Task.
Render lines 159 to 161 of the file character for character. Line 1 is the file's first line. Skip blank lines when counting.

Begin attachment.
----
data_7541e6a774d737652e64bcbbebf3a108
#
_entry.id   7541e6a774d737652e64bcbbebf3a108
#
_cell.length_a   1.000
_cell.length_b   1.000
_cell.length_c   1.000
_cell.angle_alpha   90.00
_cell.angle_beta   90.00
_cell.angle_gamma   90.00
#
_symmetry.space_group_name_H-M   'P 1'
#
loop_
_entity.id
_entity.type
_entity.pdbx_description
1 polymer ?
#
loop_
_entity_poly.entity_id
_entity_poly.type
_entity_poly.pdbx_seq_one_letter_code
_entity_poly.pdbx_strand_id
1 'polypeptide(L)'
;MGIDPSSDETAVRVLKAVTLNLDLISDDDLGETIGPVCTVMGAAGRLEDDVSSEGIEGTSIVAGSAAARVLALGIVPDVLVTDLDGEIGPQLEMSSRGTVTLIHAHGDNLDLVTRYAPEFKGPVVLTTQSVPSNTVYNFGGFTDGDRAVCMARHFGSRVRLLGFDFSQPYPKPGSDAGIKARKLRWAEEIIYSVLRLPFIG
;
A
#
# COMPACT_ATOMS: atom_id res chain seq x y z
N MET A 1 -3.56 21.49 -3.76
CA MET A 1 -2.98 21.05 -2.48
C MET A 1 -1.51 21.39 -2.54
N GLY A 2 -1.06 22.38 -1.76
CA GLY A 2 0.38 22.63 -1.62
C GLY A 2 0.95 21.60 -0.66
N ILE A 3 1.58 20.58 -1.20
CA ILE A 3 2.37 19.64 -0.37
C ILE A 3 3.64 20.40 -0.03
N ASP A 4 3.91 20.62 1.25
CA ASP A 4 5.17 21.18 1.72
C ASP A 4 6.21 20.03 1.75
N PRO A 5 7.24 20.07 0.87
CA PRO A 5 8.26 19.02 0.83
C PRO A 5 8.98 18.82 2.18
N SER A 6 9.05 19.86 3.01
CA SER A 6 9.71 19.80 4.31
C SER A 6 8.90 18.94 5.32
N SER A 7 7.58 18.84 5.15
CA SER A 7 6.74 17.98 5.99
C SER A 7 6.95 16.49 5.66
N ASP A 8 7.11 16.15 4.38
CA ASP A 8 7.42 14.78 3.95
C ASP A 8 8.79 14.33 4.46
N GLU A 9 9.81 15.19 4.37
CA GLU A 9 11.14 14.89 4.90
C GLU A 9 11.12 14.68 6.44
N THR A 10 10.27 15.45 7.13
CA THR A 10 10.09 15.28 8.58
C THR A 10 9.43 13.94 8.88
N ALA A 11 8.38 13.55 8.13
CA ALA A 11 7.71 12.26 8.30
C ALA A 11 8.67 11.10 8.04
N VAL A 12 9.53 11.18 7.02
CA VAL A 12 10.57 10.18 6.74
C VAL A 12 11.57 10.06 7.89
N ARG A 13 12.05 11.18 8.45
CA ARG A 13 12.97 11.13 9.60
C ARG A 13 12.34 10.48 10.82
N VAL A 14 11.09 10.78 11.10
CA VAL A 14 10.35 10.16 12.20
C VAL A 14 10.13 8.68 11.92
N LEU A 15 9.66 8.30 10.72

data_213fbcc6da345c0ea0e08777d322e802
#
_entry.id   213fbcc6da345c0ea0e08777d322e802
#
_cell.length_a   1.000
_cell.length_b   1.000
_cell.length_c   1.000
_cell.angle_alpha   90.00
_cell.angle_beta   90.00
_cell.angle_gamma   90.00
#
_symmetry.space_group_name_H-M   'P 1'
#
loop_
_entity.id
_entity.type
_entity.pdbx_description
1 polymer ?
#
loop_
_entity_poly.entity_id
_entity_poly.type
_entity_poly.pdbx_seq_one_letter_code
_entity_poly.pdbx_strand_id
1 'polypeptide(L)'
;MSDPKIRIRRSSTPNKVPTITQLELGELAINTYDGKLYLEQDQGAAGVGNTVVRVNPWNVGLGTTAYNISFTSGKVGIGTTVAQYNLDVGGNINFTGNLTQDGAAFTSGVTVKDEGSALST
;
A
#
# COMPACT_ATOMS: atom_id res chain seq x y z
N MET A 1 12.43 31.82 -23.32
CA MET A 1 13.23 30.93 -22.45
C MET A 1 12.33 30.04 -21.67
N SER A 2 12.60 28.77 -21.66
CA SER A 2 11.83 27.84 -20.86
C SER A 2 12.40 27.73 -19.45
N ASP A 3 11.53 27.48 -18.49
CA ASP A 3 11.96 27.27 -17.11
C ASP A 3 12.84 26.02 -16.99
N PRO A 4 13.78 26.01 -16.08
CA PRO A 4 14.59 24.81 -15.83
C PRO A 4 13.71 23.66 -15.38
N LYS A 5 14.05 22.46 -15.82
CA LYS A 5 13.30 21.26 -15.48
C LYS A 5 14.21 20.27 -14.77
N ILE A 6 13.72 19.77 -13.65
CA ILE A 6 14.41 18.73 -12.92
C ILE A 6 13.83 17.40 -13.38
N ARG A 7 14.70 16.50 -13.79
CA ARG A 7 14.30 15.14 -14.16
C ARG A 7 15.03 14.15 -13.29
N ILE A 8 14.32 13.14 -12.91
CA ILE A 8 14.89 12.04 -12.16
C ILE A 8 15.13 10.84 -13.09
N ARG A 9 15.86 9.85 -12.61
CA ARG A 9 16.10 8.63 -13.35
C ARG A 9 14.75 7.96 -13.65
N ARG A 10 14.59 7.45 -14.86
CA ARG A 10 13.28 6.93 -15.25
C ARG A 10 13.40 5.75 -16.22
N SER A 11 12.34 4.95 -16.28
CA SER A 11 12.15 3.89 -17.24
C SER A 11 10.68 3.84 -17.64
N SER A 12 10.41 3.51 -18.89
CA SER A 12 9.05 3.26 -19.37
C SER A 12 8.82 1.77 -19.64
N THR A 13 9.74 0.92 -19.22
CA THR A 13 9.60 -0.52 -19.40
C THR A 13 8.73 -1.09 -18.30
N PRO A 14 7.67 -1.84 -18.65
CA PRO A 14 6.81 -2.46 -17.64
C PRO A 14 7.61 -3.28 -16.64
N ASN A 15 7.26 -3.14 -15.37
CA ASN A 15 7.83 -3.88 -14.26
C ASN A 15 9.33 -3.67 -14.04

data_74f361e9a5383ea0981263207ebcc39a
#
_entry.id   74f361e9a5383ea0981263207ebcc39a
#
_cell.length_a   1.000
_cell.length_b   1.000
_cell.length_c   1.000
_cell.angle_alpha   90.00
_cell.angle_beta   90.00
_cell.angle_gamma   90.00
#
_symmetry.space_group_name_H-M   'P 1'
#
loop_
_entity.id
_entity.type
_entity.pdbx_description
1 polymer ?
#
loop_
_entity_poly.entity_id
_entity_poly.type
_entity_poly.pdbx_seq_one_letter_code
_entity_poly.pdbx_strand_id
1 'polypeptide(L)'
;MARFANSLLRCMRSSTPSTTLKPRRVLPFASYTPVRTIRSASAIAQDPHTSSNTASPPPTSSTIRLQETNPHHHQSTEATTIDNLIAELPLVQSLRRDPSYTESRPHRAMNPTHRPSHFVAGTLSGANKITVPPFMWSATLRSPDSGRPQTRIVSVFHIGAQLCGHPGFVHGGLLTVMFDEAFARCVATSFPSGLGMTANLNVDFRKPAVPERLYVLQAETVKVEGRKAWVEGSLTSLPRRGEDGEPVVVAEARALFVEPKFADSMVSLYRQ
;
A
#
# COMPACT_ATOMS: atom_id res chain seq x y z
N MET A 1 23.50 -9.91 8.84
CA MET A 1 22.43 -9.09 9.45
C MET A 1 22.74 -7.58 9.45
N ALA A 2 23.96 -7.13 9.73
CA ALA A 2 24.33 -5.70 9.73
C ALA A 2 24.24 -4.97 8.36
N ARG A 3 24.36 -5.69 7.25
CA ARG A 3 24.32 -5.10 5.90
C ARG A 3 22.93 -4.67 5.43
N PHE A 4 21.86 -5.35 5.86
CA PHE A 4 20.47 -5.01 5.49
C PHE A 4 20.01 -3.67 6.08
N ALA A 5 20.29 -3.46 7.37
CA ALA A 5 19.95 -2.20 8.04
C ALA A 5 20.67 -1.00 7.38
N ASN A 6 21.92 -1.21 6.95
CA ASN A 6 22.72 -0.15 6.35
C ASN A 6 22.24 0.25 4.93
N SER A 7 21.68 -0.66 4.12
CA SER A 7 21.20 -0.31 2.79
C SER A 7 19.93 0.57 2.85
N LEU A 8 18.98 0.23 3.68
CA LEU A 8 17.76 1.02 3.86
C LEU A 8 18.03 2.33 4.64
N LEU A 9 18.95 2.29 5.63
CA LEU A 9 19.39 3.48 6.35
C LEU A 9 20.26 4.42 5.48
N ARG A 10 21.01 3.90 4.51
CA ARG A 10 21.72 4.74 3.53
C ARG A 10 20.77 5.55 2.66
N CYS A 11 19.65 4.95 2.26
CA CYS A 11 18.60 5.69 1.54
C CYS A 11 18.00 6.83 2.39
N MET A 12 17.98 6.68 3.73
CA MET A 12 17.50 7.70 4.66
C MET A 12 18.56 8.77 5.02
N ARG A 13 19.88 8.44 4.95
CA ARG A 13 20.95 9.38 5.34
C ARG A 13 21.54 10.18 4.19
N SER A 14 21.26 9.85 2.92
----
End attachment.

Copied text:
#
_symmetry.space_group_name_H-M   'P 1'
#